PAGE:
amount of time. Experienced actors are used to “cold reading” for auditions and are quick to adjust to changes in a

script. These qualities help when recording in the studio

with a limited amount of time and money. Trained actors

also know how to take direction with little or no fuss.

4. Pay attention to special casting needs. Some roles require a

specific kind of actor—especially comedy. Comedic timing

is something only a small percentage of actors are good at. If

you want the dialogue in the game to be convincing, you will

need actors that can convince. Other special casting needs

also include nontypical actors, such as old men/women,

children, or individuals fluent in a foreign language.

Actor Michael Ironside is the

voice of Splinter Cell’s Sam Fisher.

Reproduced by permission of

UbiSoft. All rights reserved.

Also keep in mind that during casting calls, you do not have to

make a decision right then and there. The best approach is to

have one-page scripts (sometimes called “sides”) of game dialogue for several characters on hand and then have the actors

read directly into a microphone. Record all of the sessions and

then review the various voices once you’re away from the actors

before making any final decisions. Remember, you can always

call back any actors that you think warrant further investigation,

or if you think they would fit a role that they did not read for.



Because you are casting your actors just for their voice and

style, it will only be necessary to record audio for voiceover casting sessions. When casting for motion capture work, however, the

casting session will run a bit differently.

9.2 Casting for Motion Capture

Development Tip

To get an idea of

how quality motion

capture/performance capture work is done,

check out the extra features

on Robert Zemeckis’ film

Beowulf. There’s a detailed

behind-the-scenes featurette

concerning the use of

motion capture in the


The newest Resident Evil game

gets a lot of mileage out of

top-notch character motion.

Reproduced by permission of

Capcom U.S.A., Inc. All rights


The best approach for tackling a motion capture casting session is to think of it as casting for a silent movie. Pay attention to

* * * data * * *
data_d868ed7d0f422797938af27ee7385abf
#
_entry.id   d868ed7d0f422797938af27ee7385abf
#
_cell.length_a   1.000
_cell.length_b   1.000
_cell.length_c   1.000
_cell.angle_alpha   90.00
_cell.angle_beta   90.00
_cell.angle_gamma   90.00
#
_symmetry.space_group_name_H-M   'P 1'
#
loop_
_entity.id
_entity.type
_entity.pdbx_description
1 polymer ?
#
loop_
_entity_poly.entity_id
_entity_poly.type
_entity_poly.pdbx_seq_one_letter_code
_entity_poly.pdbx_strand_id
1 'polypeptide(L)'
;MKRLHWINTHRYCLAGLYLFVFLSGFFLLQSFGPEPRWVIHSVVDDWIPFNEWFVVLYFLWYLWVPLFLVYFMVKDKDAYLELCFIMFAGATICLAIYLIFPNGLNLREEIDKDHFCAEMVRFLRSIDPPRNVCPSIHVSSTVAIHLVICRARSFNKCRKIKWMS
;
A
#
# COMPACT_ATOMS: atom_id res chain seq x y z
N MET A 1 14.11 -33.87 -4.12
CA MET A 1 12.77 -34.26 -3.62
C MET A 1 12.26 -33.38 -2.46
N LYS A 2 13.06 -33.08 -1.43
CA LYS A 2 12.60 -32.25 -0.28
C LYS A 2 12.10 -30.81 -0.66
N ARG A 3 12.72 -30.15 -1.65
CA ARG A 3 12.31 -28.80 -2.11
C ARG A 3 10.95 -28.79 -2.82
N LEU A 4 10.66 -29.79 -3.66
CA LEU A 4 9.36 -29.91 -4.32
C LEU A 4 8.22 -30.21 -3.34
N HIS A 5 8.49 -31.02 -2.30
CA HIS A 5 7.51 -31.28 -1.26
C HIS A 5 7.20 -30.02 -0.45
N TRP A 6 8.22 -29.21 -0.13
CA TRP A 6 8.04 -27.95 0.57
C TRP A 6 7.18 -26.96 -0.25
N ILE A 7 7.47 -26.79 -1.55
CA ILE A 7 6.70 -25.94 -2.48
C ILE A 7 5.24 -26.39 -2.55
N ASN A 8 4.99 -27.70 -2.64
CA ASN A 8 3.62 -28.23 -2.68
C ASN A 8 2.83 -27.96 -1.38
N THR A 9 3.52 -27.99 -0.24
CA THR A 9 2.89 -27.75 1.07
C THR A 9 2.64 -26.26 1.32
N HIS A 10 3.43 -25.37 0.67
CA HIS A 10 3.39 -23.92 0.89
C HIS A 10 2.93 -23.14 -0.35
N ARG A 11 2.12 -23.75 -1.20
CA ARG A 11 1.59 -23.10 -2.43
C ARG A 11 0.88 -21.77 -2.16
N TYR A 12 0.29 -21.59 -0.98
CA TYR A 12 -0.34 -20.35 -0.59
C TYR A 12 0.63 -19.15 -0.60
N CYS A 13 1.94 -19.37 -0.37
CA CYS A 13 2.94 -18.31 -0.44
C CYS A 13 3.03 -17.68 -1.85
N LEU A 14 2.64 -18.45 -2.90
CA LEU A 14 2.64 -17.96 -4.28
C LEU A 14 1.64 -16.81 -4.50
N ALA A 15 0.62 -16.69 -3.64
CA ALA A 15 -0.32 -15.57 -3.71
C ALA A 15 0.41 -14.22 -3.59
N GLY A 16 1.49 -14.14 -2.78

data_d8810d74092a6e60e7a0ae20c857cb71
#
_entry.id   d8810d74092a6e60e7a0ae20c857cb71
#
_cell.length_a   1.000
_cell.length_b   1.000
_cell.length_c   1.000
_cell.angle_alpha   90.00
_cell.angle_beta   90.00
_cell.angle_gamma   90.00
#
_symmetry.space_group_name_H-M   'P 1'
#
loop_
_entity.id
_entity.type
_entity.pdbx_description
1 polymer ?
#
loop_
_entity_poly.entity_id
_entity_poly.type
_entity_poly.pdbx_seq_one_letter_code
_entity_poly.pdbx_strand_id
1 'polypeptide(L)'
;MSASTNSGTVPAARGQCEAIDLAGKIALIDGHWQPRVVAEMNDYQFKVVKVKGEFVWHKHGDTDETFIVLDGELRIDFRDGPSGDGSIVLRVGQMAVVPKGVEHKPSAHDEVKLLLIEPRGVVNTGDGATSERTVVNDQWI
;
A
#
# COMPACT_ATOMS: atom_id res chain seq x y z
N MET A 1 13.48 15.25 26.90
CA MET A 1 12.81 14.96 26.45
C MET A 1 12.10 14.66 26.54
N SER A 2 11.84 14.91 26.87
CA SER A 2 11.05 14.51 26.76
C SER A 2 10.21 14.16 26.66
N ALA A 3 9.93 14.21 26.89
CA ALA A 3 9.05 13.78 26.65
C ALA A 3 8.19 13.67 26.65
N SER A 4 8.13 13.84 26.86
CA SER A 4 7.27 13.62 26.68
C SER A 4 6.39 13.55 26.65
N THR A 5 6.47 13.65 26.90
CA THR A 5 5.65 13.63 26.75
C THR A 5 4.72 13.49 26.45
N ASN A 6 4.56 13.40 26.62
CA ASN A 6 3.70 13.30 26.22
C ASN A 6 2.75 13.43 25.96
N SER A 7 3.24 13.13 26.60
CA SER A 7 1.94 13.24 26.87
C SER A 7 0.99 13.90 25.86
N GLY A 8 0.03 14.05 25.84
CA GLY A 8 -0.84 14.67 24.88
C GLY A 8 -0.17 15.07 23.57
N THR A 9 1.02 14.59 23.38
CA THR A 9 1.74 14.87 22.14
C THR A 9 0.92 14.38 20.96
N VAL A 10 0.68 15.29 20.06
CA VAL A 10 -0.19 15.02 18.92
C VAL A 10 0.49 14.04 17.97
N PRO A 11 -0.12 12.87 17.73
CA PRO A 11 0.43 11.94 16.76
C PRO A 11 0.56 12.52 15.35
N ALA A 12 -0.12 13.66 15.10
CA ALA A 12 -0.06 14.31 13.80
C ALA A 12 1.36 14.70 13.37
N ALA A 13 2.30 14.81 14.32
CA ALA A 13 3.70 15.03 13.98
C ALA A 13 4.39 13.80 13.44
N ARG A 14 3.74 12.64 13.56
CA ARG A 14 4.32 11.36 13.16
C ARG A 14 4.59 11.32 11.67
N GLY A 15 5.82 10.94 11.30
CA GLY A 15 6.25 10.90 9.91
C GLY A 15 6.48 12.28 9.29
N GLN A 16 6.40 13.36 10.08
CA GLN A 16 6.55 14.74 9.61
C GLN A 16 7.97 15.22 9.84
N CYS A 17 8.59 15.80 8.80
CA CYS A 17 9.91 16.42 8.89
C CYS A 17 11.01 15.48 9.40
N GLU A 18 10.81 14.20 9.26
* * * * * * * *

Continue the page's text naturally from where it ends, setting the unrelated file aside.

the body composition of the actors and how they match up with

the game characters. You will want the actors’ movements to be

as close as possible to their game counterparts, so you will want

them to have roughly the same build as the game character they

are portraying. Sometimes called “performance capture” in the

movie industry, motion capture is the process of capturing animation data from an actor who has been wired with equipment

that monitors the actor’s movements. This information is then

used in conjunction with 3D modeling programs to create the

finished character.

Though all games do not use this procedure, the advantages of

using motion capture (mocap) are obvious. Information is gathered much quicker with the use of mocap, characters are digitized

so that they can be seamlessly integrated into digital environments, and as you will not be using any practical effects (lighting,

camera movement, and so on), you have the freedom to try out

many different looks and strategies for the characters during production. Mocap is a unique technique and requires specific kinds

of equipment, so you will probably do the work in a studio that

specializes in this. However, you can do all the casting for the

mocap work practically anywhere.

Chapter 9 CASTING


Before starting the casting session, make sure that the actors

have access to the character breakdowns for the game. Character

breakdown sheets basically describe the character and their role

within the game. Knowing the specific characteristics of the characters before casting allows the actors to perform more accurately. For instance, if an actor is reading for a special operations

commando, he or she will move with more agility, stealth, and

precision, where an actor who is trying out for a clumsy sidekick